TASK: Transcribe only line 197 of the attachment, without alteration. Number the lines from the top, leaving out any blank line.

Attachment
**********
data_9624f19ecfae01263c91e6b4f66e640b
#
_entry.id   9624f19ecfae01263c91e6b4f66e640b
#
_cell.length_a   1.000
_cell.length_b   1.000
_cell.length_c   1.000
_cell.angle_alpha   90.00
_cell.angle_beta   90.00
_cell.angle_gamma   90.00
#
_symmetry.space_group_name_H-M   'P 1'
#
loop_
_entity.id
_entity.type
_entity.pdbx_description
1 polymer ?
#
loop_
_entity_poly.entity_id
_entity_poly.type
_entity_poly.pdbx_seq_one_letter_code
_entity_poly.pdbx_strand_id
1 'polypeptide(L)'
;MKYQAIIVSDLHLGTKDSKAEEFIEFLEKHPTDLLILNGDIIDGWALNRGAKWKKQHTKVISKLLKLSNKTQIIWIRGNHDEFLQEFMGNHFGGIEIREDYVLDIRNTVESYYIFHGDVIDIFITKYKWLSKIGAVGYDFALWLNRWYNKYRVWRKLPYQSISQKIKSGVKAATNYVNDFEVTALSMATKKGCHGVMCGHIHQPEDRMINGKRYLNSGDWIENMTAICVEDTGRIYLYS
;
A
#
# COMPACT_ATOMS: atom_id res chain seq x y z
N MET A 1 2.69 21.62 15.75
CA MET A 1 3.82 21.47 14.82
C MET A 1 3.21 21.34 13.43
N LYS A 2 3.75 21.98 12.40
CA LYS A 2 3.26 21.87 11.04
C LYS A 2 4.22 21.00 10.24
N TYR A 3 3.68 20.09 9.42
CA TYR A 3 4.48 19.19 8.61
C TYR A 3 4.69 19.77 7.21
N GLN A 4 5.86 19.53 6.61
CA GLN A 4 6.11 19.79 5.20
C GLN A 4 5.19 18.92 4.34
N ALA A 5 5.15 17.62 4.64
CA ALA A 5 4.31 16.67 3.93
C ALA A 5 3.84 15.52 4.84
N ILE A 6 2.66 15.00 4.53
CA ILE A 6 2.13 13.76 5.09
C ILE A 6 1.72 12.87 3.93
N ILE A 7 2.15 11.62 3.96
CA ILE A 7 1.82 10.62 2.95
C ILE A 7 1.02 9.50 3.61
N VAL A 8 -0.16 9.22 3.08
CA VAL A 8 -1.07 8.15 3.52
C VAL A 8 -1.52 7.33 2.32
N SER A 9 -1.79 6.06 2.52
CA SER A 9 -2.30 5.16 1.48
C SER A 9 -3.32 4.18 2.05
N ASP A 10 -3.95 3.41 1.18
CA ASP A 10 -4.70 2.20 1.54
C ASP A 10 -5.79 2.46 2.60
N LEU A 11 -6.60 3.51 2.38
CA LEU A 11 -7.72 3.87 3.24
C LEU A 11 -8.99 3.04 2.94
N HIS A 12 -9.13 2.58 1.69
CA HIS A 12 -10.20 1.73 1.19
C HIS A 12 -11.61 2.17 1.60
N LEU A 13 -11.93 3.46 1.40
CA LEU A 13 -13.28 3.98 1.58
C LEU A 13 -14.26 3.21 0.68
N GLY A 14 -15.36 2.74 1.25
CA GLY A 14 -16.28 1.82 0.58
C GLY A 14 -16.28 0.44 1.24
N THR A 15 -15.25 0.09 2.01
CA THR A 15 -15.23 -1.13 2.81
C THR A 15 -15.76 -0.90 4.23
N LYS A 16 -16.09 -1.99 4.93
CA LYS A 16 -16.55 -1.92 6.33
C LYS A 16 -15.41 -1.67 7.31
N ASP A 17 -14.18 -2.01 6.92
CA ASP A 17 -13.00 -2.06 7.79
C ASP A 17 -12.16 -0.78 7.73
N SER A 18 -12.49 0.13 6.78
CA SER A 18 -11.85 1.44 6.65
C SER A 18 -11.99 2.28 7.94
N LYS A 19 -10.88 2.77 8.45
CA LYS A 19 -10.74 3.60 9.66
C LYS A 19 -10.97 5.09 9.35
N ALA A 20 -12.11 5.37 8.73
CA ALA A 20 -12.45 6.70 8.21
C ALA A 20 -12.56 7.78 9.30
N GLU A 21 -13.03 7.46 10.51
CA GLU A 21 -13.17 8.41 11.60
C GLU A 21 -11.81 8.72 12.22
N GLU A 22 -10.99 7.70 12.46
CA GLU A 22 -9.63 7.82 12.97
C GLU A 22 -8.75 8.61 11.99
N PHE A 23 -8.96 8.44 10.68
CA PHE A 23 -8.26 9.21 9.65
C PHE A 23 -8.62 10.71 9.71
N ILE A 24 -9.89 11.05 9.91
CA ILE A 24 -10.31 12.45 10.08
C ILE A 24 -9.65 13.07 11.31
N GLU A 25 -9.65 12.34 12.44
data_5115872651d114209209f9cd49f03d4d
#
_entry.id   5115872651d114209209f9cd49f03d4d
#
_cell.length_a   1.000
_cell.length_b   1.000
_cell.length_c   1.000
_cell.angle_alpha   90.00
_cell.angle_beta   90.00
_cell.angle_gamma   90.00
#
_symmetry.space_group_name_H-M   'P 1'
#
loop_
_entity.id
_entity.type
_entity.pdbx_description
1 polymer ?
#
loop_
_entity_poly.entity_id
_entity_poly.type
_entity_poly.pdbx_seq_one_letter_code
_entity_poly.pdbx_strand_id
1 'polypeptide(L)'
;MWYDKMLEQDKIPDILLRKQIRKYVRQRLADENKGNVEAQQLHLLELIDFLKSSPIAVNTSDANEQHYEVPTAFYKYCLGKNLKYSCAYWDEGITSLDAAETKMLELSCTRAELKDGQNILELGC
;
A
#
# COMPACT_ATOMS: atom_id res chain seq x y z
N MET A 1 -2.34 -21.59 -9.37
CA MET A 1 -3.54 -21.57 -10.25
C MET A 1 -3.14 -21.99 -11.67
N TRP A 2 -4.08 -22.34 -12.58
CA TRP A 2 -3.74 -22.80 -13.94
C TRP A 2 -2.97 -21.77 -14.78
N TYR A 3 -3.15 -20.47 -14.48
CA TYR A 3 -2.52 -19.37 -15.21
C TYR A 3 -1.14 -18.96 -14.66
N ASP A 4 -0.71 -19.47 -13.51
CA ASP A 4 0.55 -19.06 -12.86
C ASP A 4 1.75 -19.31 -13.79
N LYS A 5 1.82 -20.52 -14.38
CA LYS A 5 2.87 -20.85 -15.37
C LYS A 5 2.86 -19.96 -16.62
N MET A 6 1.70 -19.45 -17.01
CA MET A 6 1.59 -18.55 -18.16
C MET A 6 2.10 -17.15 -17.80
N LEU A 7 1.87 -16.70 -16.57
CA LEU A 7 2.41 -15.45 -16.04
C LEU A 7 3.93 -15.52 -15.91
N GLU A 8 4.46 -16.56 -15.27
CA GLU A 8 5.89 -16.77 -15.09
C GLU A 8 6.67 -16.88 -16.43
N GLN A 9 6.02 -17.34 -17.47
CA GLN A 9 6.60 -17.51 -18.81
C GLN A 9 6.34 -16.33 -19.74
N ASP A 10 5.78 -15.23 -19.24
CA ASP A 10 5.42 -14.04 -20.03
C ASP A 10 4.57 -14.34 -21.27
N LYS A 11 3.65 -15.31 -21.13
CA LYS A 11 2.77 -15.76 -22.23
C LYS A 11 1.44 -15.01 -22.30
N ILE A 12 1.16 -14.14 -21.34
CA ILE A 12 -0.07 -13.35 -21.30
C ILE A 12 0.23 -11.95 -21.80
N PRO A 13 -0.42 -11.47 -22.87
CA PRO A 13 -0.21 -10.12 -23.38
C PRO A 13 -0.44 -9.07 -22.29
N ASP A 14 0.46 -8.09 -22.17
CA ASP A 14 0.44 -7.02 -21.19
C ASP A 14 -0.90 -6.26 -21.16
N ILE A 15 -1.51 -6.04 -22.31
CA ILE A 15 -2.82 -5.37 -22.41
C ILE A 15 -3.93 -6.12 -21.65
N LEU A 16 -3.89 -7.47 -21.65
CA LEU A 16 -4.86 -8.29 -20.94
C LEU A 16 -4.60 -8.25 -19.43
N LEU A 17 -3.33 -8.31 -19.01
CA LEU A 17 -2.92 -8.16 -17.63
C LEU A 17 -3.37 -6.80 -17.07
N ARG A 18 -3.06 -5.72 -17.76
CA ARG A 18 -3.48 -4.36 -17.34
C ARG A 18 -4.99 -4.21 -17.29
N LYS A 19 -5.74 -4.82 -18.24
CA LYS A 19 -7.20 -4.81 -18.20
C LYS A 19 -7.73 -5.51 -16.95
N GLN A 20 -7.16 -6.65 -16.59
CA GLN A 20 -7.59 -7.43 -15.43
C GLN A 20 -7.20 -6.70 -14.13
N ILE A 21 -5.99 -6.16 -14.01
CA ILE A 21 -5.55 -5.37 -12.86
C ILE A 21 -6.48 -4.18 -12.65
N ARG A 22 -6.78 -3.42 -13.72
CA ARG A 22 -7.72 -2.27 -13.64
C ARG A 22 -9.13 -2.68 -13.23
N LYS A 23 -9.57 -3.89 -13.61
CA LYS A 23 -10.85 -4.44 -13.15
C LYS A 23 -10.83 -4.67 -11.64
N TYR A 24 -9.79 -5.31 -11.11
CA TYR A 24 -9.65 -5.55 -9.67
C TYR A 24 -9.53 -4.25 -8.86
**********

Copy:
N ARG A 22 -6.78 -3.42 -13.72